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Created

Date Created
  • 2011

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Redeemed from the Fall For Double Choir & Soloists with Violin, Bass Clarinet, Marimba & Organ

Description

Redeemed from the Fall is a cantata in five movements for double choir SSAATTBB with Soprano and Baritone soloists and violin, bass clarinet, marimba, and organ. The work’s approximate duration

Redeemed from the Fall is a cantata in five movements for double choir SSAATTBB with Soprano and Baritone soloists and violin, bass clarinet, marimba, and organ. The work’s approximate duration is 19 minutes. The text is derived from ancient and modern scriptures including the Bible, the Book of Mormon and the Book of Moses as contained in the Pearl of Great Price. The textual theme addresses the compelling narrative of the redemption of Adam and Eve after the Fall and expulsion from the Garden of Eden. The work begins with an instrumental overture, In Sorrow, inspired by the fallen state our first parents entered as consequence for partaking of the forbidden fruit. The second movement, The First Angel, is an aria for baritone accompanied by choir a cappella. It sets to music the words of an angel who appeared to Adam proclaiming that animal sacrifice is representative of the future atoning sacrifice of the Son of God. The central movement, The Baptism of Adam, is for soprano solo, choir (SSAA) and the ensemble. It depicts the miraculous events surrounding Adam’s acceptance of the gospel covenant, with the Holy Spirit baptizing Adam by immersion in water. The subsequent a cappella chorus, This Is the Plan of Salvation, further explores the truth that salvation for Adam and Eve and all their posterity was prepared through Christ from the beginning. The full chorus and ensemble perform the finale, Adam Fell, declaring that the very purpose of the Fall was that all humans could know the joy of redemption through Christ.

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Created

Date Created
  • 2017

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Asking Women How They Feel: A Survey of Women's Choir Members in Collegiate Choral Programs in the Southeastern United States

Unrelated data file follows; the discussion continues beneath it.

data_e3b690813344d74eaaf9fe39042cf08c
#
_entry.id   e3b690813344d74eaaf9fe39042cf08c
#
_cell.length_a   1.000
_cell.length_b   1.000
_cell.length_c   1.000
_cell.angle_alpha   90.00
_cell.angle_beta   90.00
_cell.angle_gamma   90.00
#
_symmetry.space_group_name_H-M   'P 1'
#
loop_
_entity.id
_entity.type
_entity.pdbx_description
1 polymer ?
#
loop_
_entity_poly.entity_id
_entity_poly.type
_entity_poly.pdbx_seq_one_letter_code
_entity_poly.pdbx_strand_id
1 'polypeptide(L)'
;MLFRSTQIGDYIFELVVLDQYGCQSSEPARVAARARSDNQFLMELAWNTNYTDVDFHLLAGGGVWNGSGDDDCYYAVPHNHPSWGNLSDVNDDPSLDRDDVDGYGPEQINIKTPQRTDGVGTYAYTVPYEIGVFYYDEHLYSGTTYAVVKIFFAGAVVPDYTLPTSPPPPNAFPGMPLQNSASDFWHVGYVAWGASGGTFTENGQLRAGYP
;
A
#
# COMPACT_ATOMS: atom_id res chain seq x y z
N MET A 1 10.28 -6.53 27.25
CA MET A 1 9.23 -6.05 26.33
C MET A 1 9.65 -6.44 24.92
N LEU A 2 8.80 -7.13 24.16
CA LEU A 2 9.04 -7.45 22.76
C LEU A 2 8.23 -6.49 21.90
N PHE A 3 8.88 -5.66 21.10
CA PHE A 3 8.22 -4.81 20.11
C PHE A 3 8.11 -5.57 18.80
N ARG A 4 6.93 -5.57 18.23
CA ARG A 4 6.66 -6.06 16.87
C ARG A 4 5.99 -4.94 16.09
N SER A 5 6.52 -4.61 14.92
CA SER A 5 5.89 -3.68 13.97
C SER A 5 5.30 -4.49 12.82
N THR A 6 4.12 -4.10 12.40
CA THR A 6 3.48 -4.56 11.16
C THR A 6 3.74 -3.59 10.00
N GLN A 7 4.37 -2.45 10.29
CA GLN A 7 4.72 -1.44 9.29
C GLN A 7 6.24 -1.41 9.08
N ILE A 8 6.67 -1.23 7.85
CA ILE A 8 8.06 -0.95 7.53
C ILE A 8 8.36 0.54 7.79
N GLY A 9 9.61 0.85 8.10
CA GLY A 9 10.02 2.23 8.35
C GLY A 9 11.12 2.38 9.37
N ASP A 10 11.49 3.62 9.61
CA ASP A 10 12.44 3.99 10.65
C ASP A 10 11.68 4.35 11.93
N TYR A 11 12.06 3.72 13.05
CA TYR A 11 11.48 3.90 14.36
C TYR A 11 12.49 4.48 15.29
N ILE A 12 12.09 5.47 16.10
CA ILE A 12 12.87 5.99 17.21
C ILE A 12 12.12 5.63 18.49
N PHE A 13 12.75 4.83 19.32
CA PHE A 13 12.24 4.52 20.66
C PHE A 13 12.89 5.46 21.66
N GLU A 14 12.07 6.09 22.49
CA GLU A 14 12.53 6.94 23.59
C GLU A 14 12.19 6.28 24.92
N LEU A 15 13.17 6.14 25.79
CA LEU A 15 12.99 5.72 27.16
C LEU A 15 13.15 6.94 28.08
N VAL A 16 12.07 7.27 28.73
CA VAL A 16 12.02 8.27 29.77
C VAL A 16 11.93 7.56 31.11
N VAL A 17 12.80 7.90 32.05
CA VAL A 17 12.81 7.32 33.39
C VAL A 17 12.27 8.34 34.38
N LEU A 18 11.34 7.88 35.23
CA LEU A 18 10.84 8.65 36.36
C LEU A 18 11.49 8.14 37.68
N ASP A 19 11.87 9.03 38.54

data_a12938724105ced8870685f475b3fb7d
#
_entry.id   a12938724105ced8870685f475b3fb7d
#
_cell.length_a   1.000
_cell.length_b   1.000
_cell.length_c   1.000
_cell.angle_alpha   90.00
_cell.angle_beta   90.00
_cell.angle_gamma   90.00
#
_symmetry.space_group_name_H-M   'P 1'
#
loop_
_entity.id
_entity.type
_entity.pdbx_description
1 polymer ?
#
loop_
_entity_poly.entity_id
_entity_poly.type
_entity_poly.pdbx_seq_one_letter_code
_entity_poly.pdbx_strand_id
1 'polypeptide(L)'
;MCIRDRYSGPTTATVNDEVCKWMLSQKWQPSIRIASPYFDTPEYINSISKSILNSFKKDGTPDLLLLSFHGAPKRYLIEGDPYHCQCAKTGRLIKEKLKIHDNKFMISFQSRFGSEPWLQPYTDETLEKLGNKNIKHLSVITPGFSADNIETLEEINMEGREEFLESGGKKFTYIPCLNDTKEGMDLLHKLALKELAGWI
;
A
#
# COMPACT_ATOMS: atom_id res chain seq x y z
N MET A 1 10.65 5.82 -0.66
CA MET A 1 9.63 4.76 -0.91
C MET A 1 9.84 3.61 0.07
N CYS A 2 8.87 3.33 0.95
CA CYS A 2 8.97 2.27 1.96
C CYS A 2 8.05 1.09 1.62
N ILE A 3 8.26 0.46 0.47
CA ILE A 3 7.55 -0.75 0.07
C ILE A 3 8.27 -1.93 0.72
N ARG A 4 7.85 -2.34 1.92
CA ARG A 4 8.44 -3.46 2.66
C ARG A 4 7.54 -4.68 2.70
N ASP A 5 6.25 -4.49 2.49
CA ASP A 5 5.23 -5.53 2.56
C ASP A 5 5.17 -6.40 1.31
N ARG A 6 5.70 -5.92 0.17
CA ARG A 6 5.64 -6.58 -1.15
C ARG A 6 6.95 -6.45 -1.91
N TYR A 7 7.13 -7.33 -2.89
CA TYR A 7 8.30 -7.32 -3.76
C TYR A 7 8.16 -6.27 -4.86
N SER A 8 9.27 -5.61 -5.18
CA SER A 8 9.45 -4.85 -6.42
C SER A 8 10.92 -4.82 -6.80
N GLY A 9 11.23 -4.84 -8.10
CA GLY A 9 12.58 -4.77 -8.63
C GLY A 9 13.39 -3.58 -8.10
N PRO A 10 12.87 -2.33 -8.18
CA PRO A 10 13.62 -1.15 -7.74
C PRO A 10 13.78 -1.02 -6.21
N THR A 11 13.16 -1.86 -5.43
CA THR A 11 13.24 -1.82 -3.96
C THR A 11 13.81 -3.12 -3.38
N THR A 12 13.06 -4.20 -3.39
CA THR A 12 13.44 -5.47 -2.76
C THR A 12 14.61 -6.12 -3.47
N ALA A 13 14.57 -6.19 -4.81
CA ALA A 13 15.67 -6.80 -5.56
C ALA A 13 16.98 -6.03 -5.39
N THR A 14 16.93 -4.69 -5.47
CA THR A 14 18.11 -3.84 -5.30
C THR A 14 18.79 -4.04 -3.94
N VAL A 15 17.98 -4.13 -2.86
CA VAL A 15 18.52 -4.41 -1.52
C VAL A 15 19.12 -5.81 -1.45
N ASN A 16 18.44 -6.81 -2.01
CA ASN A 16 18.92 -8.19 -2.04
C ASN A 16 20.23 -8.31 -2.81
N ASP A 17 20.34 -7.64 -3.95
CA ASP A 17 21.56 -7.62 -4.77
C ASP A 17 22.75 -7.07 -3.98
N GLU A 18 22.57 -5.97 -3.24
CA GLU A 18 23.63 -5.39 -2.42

Description

In this study, I sought to learn how members of college women’s choirs feel about

their choir and women’s choirs in general. Singers from 19 institutions in the American

Choral Directors Association

In this study, I sought to learn how members of college women’s choirs feel about

their choir and women’s choirs in general. Singers from 19 institutions in the American

Choral Directors Association Southern division participated. From the potential survey

population (n=986), 302 respondents participated (response rate = 28%).

These research questions guided this study:

1. How do current members of college women’s choirs feel their choir is

perceived compared to other types of choirs at their college or university and

in their community?

2. How do current members of college women’s choirs feel about singing in this

group? About women’s choirs in general?

A researcher-developed survey instrument was used to gather demographic

information and other data related to the research questions. After a pilot study, the

survey was edited for clarity. The director of choral activities and the director of the

women’s choir at each institution was contacted via email. The schools that agreed to

participate received the link to the survey and an email script to send to students. Two

weeks later, a follow-up email was sent with the same materials. Two weeks after that,

the survey window closed. The data were collected and analyzed for frequency and

percentage. While analysis of variance (ANOVA) tests found no significant differences,

the analysis of some of the independent variables, especially those having to do with the

age and experience of the singers, were highly suggestive.